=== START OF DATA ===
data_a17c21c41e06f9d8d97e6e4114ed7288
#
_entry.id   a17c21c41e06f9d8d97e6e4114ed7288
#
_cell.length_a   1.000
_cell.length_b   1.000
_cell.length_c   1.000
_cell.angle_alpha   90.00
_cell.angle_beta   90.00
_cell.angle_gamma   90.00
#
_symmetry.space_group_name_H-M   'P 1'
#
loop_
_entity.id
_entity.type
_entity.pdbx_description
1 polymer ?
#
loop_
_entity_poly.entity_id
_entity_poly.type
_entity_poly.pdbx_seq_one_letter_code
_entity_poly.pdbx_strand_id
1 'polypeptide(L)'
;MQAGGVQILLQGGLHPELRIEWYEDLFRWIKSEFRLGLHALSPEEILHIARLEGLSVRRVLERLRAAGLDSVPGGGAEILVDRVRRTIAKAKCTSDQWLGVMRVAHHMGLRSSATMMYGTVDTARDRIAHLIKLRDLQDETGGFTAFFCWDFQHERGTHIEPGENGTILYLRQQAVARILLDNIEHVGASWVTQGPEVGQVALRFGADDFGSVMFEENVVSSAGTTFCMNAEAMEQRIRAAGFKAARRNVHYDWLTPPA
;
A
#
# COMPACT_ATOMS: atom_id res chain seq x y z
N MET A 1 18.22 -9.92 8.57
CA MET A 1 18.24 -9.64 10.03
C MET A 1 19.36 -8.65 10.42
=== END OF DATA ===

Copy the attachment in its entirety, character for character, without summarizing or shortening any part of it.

data_a17c21c41e06f9d8d97e6e4114ed7288
#
_entry.id   a17c21c41e06f9d8d97e6e4114ed7288
#
_cell.length_a   1.000
_cell.length_b   1.000
_cell.length_c   1.000
_cell.angle_alpha   90.00
_cell.angle_beta   90.00
_cell.angle_gamma   90.00
#
_symmetry.space_group_name_H-M   'P 1'
#
loop_
_entity.id
_entity.type
_entity.pdbx_description
1 polymer ?
#
loop_
_entity_poly.entity_id
_entity_poly.type
_entity_poly.pdbx_seq_one_letter_code
_entity_poly.pdbx_strand_id
1 'polypeptide(L)'
;MQAGGVQILLQGGLHPELRIEWYEDLFRWIKSEFRLGLHALSPEEILHIARLEGLSVRRVLERLRAAGLDSVPGGGAEILVDRVRRTIAKAKCTSDQWLGVMRVAHHMGLRSSATMMYGTVDTARDRIAHLIKLRDLQDETGGFTAFFCWDFQHERGTHIEPGENGTILYLRQQAVARILLDNIEHVGASWVTQGPEVGQVALRFGADDFGSVMFEENVVSSAGTTFCMNAEAMEQRIRAAGFKAARRNVHYDWLTPPA
;
A
#
# COMPACT_ATOMS: atom_id res chain seq x y z
N MET A 1 18.22 -9.92 8.57
CA MET A 1 18.24 -9.64 10.03
C MET A 1 19.36 -8.65 10.42